Time to Profile Terrorists
America must focus its finite capabilities on those who crave the destruction of planes.


Deroy Murdock

At best, avoiding terrorist profiling wastes scarce resources by subjecting everyone to the same time-consuming, often humiliating searches that have ignited public rage. The Transportation Safety Administration is intent on checking the prosthetic bosoms of American women who have endured breast cancer and mastectomies — as recently befell Cathy Bossy, a 32-year veteran airline employee.

Or consider the case of a Michigander named Tom Sawyer. (Really.) The 61-year-old bladder-cancer survivor collects his urine in an external plastic bag called a urostomy. Before a November 7 flight, an airport screener ignored Sawyer’s pleas for caution and ham-handedly frisked him. Predictably, the TSA agent popped the urostomy. So, Tom Sawyer flew to Orlando bathed in his own urine.

At worst, TSA officers might encounter a bomb-wielding passenger who matches the terrorist profile, but then breeze him through security so he doesn’t feel uncomfortable. The result could be the sky-high calamity that Americans have feared since September 11.

At a Monday night Intelligence Squared debate on this topic at New York University, one of my interlocutors was Debra Burlingame, sister of Charles Burlingame, the pilot of American Airlines Flight 77, which al-Qaeda smashed into the Pentagon. She cited her conversation with an American Airlines customer-service agent who worked on September 11. He checked in Nawaf and Salem al-Hazmi, two of those who hijacked that Boeing 757. While American’s seasoned employee found these two suspicious, Burlingame says he told her he did not flag them for further scrutiny “because I didn’t want my colleague to think that I was a racist and a bigot.”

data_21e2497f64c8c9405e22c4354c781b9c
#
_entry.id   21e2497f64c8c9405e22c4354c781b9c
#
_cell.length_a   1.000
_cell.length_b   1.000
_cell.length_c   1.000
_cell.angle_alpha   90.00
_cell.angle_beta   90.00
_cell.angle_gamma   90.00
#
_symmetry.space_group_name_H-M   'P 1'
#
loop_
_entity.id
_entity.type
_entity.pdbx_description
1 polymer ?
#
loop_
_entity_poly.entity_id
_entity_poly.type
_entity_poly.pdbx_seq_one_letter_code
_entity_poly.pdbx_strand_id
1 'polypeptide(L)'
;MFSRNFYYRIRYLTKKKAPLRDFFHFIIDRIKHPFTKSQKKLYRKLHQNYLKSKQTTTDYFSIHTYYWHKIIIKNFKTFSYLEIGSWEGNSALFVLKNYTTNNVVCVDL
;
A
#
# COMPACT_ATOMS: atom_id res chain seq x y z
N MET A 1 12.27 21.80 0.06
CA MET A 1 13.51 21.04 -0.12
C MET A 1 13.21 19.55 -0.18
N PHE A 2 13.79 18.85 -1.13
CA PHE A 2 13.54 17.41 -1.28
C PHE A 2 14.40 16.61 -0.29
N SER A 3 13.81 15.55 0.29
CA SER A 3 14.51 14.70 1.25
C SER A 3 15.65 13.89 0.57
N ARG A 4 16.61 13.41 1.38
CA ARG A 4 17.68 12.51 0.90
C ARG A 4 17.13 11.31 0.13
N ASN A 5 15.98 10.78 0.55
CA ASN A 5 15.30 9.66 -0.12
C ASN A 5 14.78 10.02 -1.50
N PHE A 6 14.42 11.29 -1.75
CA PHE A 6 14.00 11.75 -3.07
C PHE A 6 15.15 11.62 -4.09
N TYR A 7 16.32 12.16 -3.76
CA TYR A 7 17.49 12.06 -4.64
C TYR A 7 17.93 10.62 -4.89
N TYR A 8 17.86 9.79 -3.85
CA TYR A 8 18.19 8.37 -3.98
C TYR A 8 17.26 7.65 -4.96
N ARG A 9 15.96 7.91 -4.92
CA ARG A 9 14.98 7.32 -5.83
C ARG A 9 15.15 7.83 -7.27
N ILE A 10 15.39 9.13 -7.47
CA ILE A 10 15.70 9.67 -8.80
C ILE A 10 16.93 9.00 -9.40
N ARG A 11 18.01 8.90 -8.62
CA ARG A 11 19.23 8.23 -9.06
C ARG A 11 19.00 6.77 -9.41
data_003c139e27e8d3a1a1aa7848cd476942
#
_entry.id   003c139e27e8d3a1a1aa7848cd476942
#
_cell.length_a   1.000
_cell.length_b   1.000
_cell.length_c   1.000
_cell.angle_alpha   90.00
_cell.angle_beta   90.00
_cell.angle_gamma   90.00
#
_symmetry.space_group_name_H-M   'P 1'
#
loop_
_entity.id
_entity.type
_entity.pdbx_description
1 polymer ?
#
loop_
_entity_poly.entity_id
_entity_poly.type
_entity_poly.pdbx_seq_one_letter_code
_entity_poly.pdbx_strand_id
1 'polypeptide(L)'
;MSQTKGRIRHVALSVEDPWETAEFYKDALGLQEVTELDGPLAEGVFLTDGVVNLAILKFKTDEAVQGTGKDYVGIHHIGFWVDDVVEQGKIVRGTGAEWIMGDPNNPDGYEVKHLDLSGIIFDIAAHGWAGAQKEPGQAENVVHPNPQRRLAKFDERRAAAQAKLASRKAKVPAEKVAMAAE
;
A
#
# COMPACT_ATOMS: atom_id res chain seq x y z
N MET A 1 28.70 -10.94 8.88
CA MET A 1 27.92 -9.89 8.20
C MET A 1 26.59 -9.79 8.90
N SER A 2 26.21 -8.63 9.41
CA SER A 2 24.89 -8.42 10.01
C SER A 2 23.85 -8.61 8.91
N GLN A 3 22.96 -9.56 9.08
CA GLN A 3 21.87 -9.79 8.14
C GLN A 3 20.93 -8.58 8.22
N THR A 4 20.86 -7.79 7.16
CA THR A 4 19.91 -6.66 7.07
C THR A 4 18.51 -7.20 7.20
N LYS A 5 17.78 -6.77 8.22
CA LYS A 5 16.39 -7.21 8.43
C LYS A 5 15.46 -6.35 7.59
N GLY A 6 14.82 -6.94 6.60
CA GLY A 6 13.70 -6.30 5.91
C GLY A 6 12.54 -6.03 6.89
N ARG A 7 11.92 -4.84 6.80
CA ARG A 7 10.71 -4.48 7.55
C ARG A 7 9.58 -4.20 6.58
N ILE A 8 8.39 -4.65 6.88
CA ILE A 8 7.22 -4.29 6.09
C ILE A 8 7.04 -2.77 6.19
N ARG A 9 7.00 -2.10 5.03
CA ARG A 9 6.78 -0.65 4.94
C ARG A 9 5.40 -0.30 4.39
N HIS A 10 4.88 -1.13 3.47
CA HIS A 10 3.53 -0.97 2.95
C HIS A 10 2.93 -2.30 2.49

Such political correctness eventually will kill innocent civilians. It’s past time to employ terrorist profiling to shield Americans from those who want to murder us.

— New York commentator Deroy Murdock is a nationally syndicated columnist with the Scripps Howard News Service and a media fellow with the Hoover Institution on War, Revolution and Peace at Stanford University. 


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